Books we like: The Original 21 Rules of This House by Josh Harris

Website we like: www.accountablekids.com, www.christian-parent.com/writing-a-family-mission-statement

Public Parenting

By | June 3, 2010

When do you chose to correct your child’s behavior? This is an interesting question. We are often told a quick consistent response is the key to training children. I am in favor of the quick consistent response as long as you protect their privacy. It would be beneficial for parents to remember that having a QUIET, quick and consistent response can protect a child’s spirit. We need to focus on training disobedience or ignorance without belittling people.

Now that nice weather is upon us, public parenting is striking fear into many parents. I often question the motivation of parents when they share their fear of parenting in public with me. Are you concerned about your child’s behavior or how your family will look to people? Pride can be a huge deterrent to effective parenting. If I am worried about earning the “most together family” award at the local pool or park, my heart might need to change.

We can let pride pull us away from our first responsibility of parenting. Training children to become what God desires them to be is an everyday job. There will be good and bad days. I have seen many parents, including myself, resort to verbal abuse when their kids misbehave in public. This can take a few forms:

  • Attacking a child’s character instead of dealing with their behavior – “You’re a brat!¬† Why do you have to be a brat!”
  • Shaming your child publicly by yelling across the playground – “Stop being a bully or I’ll come over there!”
  • Disrespecting your child to draw attention away from yourself – “No wonder I’m crazy! Wouldn’t you be if you had him as a kid?”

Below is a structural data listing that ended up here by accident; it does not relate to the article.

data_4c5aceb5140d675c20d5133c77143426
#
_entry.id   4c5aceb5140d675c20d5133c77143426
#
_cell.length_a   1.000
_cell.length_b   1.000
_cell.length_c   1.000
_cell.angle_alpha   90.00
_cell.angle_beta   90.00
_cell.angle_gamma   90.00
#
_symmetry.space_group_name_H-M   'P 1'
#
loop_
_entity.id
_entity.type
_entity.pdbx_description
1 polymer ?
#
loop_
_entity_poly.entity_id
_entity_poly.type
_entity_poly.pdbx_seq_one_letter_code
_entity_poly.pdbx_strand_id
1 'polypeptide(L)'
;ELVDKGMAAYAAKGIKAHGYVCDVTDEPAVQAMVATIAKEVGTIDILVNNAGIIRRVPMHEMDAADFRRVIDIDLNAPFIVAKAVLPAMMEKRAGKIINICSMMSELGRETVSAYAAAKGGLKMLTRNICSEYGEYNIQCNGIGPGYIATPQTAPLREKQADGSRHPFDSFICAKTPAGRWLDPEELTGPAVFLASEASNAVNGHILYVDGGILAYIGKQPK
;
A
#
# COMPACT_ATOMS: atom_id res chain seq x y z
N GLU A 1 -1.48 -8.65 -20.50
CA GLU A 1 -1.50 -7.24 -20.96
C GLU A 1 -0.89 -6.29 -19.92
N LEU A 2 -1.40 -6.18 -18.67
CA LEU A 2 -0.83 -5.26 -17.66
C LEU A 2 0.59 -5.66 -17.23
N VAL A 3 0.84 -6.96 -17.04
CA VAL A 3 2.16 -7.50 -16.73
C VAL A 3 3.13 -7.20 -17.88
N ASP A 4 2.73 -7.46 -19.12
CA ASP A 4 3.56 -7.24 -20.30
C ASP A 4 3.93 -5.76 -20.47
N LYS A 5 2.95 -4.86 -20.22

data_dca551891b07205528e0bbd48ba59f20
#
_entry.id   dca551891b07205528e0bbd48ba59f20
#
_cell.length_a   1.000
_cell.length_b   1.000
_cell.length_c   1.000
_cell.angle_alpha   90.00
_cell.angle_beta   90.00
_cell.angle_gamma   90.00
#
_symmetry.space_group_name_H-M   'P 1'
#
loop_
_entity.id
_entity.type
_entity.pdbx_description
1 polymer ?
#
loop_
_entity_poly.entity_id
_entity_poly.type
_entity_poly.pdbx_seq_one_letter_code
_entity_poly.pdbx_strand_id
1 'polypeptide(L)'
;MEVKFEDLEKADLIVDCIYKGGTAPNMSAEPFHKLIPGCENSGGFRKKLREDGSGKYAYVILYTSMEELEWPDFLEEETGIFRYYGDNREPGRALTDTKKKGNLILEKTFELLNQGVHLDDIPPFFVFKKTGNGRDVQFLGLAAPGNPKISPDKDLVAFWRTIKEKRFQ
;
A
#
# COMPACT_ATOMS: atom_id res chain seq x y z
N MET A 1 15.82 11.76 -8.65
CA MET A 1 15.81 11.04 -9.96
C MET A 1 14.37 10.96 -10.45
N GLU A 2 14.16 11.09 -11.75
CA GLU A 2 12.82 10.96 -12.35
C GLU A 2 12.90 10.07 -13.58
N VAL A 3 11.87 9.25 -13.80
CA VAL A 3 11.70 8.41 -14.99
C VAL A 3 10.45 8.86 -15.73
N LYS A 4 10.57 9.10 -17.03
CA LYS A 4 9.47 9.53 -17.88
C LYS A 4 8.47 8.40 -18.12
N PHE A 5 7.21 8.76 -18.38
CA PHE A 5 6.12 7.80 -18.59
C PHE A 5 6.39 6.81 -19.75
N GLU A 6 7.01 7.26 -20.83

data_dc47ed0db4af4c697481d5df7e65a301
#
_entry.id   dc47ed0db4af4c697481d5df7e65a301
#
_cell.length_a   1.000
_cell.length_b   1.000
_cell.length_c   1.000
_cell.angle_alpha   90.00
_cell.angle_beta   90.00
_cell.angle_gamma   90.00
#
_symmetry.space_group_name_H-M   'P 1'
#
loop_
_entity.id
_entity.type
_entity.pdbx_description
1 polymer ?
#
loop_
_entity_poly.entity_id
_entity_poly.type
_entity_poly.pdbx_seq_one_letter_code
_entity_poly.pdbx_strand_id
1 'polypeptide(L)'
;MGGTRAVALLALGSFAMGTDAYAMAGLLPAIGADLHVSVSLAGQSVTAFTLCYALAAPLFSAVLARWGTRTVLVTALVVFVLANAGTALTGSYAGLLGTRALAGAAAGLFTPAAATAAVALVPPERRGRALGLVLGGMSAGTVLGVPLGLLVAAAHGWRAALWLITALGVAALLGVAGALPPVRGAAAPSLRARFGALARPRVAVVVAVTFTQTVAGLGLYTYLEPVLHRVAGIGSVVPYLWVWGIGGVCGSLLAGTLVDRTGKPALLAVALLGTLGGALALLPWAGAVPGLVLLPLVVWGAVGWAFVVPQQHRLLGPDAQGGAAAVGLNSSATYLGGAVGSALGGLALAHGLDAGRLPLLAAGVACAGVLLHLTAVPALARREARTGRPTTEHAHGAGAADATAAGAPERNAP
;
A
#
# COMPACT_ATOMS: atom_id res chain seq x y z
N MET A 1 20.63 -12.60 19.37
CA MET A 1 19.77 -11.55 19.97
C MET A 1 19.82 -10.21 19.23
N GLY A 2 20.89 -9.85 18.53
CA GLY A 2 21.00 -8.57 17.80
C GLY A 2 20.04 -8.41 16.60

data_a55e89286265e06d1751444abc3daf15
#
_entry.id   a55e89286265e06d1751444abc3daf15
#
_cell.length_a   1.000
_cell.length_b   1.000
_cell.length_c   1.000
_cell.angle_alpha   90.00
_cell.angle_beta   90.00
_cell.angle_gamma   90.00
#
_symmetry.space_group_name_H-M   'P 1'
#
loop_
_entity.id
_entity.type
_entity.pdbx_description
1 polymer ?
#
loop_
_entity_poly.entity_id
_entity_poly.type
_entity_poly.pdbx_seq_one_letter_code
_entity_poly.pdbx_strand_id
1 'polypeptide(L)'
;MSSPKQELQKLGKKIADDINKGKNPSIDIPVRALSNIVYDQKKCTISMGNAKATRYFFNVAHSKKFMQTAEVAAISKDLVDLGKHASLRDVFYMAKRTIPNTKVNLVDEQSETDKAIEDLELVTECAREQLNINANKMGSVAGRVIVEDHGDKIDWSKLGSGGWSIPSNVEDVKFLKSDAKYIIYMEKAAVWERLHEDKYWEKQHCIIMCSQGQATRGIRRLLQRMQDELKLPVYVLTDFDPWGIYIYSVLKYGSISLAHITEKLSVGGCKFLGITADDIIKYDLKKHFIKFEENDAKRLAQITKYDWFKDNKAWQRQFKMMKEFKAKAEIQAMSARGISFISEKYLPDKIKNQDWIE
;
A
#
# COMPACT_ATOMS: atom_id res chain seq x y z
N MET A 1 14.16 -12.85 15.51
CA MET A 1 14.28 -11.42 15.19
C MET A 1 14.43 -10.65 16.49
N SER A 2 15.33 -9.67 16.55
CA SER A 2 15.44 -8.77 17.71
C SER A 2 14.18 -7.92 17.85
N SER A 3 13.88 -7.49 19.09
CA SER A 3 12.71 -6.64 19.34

We do not have to crush spirits in order to maintain obedience in our families. It is helpful to remove ourselves from the public eye to correct and comment on behavior. Think how embarrassing it is to be corrected in front of people. Do we give that same consideration to our children? A quiet kind word of instruction can bring about a quicker change than shining a spotlight on bad behavior. We need to protect our children and give them quiet, quick and consistent correction. It is important to prep them ahead of time to insure good behavior. Talking about expectations and consequences before hand can stop many bad behaviors. Quietly correcting behavior can assure our kids of dignity in an adverse situation. Our children will respect us more if we show them respect.

Books we like: Families Where Grace Is In Place by Jeff VanVonderen

Parenting Tip: Take your children aside and use a quiet voice to correct their behavior instead of yelling instructions across the park or pool. It shows them they are respected and acknowledged as people. This will encourage the same behavior from them. “Beck and Call” is for animals not people in my opinion.